Pine-Richland graduate awarded Fulbright scholarship
Jennifer Jokl is spending the summer at home in Richland for the first time in four years, but don't expect her to stick around for very long.
The recent college graduate, 21, is a veteran world traveler who has spent the past four summers abroad and soon will be jaunting off on another trip.
Jokl, a 2010 Pine-Richland graduate, was awarded a prestigious Fulbright scholarship from the U.S. Department of State. She'll travel to the Chinese island of Macau in mid-August to teach English as a second language to college students at the Macau Polytechnic Institute for the next year.
“I'm really thrilled,” Jokl said. “I'm looking forward to teaching again.”
The Fulbright Program, overseen by the Bureau of Educational and Cultural Affairs of the U.S. Department of State, is the nation's largest international exchange program that sends students abroad to teach English or perform research studies.
Jokl will join about 2,800 U.S. students and scholars who are sent abroad each year by the program.
Jokl is no stranger to traveling. She has made six trips abroad during her college career at Rollins College, including two semesters. She has visited London and cities in China and spent last summer teaching English as a second language in China.
Her love of travel was sparked after her family lived in Hong Kong for several years when she was a child. Jokl said she lived in Hong Kong until she was 5 while her father, a PPG employee, set up a branch of the company there. Ever since she left Hong Kong, she has wanted to return.
“I love how fast-paced it is and in my own small way being present for a country that is so in flux right now,” Jokl said.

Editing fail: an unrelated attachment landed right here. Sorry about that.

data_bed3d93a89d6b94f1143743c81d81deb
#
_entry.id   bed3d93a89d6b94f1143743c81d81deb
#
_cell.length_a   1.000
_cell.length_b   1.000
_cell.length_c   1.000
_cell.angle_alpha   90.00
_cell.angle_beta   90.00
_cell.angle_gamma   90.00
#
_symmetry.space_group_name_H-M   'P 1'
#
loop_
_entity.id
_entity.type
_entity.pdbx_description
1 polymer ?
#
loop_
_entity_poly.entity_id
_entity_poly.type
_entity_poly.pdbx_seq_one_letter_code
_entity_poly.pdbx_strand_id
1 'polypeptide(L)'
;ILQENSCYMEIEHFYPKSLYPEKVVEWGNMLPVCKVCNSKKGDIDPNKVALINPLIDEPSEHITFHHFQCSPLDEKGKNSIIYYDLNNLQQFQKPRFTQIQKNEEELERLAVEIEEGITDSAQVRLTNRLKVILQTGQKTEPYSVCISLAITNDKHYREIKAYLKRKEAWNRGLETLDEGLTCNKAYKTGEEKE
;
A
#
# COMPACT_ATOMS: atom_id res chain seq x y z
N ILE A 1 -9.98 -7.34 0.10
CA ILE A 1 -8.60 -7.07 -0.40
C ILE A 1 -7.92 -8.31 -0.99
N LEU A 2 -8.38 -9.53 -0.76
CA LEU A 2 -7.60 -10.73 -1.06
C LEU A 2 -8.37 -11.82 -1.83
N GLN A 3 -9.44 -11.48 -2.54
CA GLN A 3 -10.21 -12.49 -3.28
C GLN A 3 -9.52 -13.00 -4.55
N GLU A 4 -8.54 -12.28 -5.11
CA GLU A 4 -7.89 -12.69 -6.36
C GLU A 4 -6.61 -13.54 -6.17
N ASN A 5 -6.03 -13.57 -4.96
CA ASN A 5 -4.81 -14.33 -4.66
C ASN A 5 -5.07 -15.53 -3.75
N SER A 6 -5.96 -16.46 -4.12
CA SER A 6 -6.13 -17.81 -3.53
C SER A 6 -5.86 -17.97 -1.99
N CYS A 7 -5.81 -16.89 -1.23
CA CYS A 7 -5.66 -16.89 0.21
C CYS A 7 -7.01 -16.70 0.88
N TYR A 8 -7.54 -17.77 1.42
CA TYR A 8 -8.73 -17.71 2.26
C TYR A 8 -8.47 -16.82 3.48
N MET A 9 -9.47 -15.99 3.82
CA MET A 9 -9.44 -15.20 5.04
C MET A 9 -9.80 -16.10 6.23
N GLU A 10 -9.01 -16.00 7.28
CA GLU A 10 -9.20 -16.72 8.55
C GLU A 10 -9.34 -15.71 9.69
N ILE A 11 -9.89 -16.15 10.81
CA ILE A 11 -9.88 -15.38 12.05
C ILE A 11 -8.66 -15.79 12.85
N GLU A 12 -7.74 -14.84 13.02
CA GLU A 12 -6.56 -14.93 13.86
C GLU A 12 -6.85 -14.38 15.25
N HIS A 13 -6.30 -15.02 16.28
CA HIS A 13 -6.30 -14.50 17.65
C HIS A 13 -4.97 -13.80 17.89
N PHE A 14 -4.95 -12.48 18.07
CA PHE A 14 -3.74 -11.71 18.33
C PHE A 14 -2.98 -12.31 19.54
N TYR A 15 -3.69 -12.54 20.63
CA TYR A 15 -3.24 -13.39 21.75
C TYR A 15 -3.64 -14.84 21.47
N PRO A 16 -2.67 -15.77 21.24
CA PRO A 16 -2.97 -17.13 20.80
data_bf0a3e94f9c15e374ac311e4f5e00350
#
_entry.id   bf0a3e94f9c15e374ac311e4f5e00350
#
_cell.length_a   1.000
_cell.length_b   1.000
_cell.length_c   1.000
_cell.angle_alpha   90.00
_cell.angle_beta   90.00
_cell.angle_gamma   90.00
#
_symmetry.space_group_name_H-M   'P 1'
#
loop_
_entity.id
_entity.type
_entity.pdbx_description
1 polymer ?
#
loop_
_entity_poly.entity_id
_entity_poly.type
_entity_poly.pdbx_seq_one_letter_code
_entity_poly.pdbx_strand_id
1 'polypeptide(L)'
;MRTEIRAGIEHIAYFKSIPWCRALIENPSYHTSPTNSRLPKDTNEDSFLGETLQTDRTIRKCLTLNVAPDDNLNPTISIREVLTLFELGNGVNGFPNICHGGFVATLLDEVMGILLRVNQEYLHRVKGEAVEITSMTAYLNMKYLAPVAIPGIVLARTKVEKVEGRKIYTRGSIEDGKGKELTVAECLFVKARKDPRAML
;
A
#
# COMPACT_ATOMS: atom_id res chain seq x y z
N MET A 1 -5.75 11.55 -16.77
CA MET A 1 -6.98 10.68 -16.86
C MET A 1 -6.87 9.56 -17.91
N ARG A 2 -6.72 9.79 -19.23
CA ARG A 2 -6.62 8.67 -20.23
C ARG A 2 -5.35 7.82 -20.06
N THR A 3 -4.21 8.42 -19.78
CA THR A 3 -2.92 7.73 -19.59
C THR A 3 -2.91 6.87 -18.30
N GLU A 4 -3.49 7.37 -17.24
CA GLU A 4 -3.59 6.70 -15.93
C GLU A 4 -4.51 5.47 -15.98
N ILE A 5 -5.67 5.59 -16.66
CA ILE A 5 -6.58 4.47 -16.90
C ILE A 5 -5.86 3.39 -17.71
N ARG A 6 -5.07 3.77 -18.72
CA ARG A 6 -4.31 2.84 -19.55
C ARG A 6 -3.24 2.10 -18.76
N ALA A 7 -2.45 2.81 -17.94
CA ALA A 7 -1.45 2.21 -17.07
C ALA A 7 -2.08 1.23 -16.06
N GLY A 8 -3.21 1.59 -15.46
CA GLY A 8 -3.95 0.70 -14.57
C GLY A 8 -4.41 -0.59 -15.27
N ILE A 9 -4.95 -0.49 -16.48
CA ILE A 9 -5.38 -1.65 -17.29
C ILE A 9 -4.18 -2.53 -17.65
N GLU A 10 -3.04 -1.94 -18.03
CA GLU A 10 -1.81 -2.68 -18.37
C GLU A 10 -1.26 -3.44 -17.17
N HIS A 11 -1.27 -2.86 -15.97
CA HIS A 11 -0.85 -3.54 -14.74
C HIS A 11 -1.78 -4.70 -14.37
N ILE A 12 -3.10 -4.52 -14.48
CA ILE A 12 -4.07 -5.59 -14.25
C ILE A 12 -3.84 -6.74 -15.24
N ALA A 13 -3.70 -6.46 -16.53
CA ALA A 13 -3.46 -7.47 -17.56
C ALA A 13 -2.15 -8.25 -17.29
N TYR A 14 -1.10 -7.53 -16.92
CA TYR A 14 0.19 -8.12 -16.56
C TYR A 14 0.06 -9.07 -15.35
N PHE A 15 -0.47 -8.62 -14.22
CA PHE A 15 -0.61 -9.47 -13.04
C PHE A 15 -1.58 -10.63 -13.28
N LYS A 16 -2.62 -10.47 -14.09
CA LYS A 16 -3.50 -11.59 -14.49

Macau is a former Portuguese colony that was the first and last European settlement in China. The small island sits just east of mainland China and is a huge tourist destination, Jokl said. Like Hong Kong, Macau is a special administrative region of China and has a high degree of autonomy from the country except in matters of foreign policy and defense.
Jokl graduated from Rollins College, located in Winter Park, Fla., in May with degrees in international business and Asian studies. One of the main reasons she attended Rollins was because of its study-abroad program, which allows incoming freshmen to do a short-term program abroad.
Giselda Beaudin, director of international programs at Rollins, said college officials encourage students to travel abroad because they will become more engaged, well-rounded people.
“Students just need to be in spaces where they're being challenged and being forced to be more independent,” Beaudin said. “Study abroad is one of the experiences that students consistently say they've developed self-reliance and independence.”
Jokl said she never has been too worried about the language barrier when traveling to China, especially now that she speaks conversational Chinese. She said when visiting China now, she opts to speak English only if she can't understand a person's regional dialect.
One of the best parts of traveling is the food, Jokl said. Her favorite is street-vendor food, but she's not afraid to try a little bit of everything.
Jokl's ultimate goal after completing her Fulbright scholarship is to land back in Hong Kong with a business job of some sort, although she's not exactly sure what. She hopes her background with the Fulbright Program will help her get a foot in the door somewhere.
“My dream job is kind of a vague one, I'm just kind of exploring my opportunities,” she said. “I want to get a job where I can speak Chinese and interact with as many kinds of people as I can.”
Rachel Farkas is a staff writer for Trib Total Media. She can be reached at 724-779-6902 or email@example.com.
Show commenting policy